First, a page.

- Li Y, Lin H, Zhao Y, Li Z, Liu D, Wu X, et al. Del Nido cardioplegia for myocardial protection in adult cardiac surgery: A systematic review and meta-analysis. ASAIO J 2018;64(3):360-367. [CrossRef] [Medline]
- Ad N, Holmes SD, Massimiano PS, Rongione AJ, Fornaresio LM, Fitzgerald D. The use of del Nido cardioplegia in adult cardiac surgery: A prospective randomized trial. J Thorac Cardiovasc Surg 2018 Mar;155(3):1011-1018 [FREE Full text] [CrossRef] [Medline]
- Sanetra K, Gerber W, Shrestha R, Domaradzki W, Krzych Ł, Zembala M, et al. The del Nido versus cold blood cardioplegia in aortic valve replacement: A randomized trial. J Thorac Cardiovasc Surg 2020 Jun;159(6):2275-2283.e1. [CrossRef] [Medline]
- Lazar HL. Del Nido cardioplegia: Passing fad or here to stay? J Thorac Cardiovasc Surg 2018 Mar;155(3):1009-1010 [FREE Full text] [CrossRef] [Medline]
|AEMPS: Spanish Medicines and Health Products Agency|
|CONSORT: Consolidated Standards of Reporting Trials|
|DNS: del Nido cardioplegia solution|
|ECMO: extracorporeal membrane oxygenation|
|EudraCT: European Union Drug Regulating Authorities Clinical Trials Database|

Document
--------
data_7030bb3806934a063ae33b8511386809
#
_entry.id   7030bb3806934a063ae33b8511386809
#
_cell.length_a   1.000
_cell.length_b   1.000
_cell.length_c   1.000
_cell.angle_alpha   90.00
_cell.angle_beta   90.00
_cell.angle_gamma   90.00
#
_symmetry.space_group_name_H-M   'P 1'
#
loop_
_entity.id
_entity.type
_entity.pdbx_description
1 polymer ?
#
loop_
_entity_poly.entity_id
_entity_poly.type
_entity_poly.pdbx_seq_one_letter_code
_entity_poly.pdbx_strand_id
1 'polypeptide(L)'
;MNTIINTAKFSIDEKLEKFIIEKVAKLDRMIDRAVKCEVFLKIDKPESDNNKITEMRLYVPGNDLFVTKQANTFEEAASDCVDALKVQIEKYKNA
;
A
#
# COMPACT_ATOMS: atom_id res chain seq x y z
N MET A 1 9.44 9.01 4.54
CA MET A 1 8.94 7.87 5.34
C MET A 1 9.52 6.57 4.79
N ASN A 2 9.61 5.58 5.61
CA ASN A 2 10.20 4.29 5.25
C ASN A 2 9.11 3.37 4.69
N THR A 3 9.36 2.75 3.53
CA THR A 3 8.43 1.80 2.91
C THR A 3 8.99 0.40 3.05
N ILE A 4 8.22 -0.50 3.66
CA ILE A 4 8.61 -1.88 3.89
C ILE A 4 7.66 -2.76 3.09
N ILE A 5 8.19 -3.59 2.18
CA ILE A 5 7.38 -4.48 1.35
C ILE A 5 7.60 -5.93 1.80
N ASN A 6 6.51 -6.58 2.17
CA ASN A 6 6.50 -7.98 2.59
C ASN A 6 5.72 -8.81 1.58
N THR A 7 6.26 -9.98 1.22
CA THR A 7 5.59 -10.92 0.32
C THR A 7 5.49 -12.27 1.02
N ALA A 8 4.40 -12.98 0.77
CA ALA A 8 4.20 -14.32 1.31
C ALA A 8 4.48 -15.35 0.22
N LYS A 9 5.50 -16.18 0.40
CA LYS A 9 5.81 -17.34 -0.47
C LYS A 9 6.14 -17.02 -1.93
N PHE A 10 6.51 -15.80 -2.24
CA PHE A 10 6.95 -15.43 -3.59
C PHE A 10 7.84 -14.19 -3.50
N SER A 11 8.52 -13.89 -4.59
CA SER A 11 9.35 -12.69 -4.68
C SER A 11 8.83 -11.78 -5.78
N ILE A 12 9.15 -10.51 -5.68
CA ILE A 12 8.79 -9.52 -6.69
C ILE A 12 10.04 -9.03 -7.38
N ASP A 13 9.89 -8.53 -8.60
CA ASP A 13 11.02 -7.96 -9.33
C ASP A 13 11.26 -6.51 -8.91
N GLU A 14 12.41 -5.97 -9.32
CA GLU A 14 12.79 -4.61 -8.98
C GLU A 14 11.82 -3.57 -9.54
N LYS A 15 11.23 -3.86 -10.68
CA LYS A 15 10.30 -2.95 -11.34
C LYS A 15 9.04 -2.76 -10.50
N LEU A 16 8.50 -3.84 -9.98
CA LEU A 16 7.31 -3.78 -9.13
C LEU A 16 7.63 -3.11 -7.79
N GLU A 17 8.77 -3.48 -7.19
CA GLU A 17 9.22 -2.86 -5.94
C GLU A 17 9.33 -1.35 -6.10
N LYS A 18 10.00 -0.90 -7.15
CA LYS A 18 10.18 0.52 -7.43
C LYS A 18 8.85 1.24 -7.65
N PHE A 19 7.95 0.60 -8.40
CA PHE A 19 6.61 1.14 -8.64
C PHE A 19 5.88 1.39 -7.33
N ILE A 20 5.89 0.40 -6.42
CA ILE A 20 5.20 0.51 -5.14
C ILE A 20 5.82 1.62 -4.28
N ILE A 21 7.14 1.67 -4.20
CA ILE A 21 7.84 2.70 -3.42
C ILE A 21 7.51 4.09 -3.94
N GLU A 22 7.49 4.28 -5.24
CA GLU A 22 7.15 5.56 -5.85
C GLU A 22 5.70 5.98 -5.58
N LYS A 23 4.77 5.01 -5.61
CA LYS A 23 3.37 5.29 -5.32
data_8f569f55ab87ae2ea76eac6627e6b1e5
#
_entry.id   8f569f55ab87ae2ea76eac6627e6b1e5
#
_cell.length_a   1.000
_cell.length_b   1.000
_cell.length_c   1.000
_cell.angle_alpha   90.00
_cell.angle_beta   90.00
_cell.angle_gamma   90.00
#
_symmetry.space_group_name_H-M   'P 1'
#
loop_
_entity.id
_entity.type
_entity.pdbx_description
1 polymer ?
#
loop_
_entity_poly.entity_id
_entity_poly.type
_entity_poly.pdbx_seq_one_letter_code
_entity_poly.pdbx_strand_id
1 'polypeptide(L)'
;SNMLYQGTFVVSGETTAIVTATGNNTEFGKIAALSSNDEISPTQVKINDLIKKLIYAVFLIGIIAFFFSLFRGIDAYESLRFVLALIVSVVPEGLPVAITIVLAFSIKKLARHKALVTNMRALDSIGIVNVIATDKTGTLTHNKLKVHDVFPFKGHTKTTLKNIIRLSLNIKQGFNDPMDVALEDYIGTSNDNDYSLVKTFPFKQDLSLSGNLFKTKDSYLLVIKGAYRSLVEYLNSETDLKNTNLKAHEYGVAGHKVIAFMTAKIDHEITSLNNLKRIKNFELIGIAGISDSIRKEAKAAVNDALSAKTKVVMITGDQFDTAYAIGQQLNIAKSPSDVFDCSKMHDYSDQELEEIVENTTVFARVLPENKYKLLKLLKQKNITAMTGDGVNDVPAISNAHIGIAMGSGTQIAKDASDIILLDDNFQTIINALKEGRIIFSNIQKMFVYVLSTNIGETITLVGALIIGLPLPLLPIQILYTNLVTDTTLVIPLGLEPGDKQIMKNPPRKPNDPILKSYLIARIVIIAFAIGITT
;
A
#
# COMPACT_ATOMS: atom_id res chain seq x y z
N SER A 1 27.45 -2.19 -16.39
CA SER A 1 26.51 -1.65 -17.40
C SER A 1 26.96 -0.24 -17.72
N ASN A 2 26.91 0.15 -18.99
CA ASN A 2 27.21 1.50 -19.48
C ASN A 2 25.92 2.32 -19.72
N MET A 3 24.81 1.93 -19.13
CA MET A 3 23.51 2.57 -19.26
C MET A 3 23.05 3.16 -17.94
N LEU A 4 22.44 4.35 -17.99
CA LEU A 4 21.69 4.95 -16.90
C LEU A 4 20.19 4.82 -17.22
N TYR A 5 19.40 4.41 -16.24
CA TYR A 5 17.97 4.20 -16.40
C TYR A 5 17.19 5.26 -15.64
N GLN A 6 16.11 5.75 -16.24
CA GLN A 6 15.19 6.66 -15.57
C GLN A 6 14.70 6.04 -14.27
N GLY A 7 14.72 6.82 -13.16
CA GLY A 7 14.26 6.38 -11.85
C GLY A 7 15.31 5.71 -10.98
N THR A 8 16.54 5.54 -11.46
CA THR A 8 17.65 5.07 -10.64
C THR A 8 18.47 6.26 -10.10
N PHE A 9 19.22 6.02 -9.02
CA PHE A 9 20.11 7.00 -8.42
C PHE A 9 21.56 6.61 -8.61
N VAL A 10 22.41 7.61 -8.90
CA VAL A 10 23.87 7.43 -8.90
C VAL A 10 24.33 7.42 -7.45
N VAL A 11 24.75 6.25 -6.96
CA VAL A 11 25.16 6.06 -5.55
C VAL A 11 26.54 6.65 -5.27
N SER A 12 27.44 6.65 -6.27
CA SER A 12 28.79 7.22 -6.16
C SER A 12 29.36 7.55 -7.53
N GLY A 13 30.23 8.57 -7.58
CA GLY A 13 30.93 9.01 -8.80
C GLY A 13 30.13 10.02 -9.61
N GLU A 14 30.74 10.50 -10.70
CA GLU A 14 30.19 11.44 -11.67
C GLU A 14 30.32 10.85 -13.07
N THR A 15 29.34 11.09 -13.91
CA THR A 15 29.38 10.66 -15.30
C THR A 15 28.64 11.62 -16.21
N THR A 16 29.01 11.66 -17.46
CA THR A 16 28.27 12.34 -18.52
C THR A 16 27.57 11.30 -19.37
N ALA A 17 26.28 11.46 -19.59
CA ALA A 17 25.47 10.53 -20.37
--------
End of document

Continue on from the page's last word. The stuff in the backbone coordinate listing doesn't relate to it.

|IABC: intra-aortic balloon counterpulsation|
|ICU: intensive care unit|
|VF: ventricular fibrillation|
|VT: ventricular tachycardia|
Edited by G Eysenbach; submitted 15.01.20; peer-reviewed by H Mufti, J Valenzuela; comments to author 29.03.20; revised version received 16.04.20; accepted 20.04.20; published 14.07.20Copyright
©Jessica Garcia-Suarez, Javier Garcia Fernandez, Sergio Sanz, Daniel Martinez Lopez, Leticia Reques, Alberto Forteza Gil. Originally published in JMIR Research Protocols (http://www.researchprotocols.org), 14.07.2020.
This is an open-access article distributed under the terms of the Creative Commons Attribution License (https://creativecommons.org/licenses/by/4.0/), which permits unrestricted use, distribution, and reproduction in any medium, provided the original work, first published in JMIR Research Protocols, is properly cited. The complete bibliographic information, a link to the original publication on http://www.researchprotocols.org, as well as this copyright and license information must be included.